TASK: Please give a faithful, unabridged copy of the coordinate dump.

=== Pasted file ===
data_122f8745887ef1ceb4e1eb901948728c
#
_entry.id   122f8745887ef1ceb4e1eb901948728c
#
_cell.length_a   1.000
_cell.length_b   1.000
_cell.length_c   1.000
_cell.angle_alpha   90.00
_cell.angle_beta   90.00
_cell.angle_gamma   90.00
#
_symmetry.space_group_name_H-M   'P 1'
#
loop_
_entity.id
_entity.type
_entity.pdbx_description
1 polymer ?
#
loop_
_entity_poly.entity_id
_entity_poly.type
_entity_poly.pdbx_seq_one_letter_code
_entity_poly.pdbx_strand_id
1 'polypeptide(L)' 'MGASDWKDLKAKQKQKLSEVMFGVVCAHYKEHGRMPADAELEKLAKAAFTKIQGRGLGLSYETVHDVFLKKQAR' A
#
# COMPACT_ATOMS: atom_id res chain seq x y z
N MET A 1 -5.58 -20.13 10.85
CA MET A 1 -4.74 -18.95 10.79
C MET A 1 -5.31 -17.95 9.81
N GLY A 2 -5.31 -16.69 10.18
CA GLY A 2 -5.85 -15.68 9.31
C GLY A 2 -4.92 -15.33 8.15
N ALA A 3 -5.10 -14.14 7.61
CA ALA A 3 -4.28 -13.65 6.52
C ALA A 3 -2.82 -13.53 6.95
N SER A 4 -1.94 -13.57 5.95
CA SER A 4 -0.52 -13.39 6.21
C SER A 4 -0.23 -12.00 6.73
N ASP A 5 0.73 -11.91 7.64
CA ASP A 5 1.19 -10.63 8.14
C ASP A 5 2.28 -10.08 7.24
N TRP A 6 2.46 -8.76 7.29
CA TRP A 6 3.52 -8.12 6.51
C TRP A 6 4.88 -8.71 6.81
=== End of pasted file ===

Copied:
data_122f8745887ef1ceb4e1eb901948728c
#
_entry.id   122f8745887ef1ceb4e1eb901948728c
#
_cell.length_a   1.000
_cell.length_b   1.000
_cell.length_c   1.000
_cell.angle_alpha   90.00
_cell.angle_beta   90.00
_cell.angle_gamma   90.00
#
_symmetry.space_group_name_H-M   'P 1'
#
loop_
_entity.id
_entity.type
_entity.pdbx_description
1 polymer ?
#
loop_
_entity_poly.entity_id
_entity_poly.type
_entity_poly.pdbx_seq_one_letter_code
_entity_poly.pdbx_strand_id
1 'polypeptide(L)' 'MGASDWKDLKAKQKQKLSEVMFGVVCAHYKEHGRMPADAELEKLAKAAFTKIQGRGLGLSYETVHDVFLKKQAR' A
#
# COMPACT_ATOMS: atom_id res chain seq x y z
N MET A 1 -5.58 -20.13 10.85
CA MET A 1 -4.74 -18.95 10.79
C MET A 1 -5.31 -17.95 9.81
N GLY A 2 -5.31 -16.69 10.18
CA GLY A 2 -5.85 -15.68 9.31
C GLY A 2 -4.92 -15.33 8.15
N ALA A 3 -5.10 -14.14 7.61
CA ALA A 3 -4.28 -13.65 6.52
C ALA A 3 -2.82 -13.53 6.95
N SER A 4 -1.94 -13.57 5.95
CA SER A 4 -0.52 -13.39 6.21
C SER A 4 -0.23 -12.00 6.73
N ASP A 5 0.73 -11.91 7.64
CA ASP A 5 1.19 -10.63 8.14
C ASP A 5 2.28 -10.08 7.24
N TRP A 6 2.46 -8.76 7.29
CA TRP A 6 3.52 -8.12 6.51
C TRP A 6 4.88 -8.71 6.81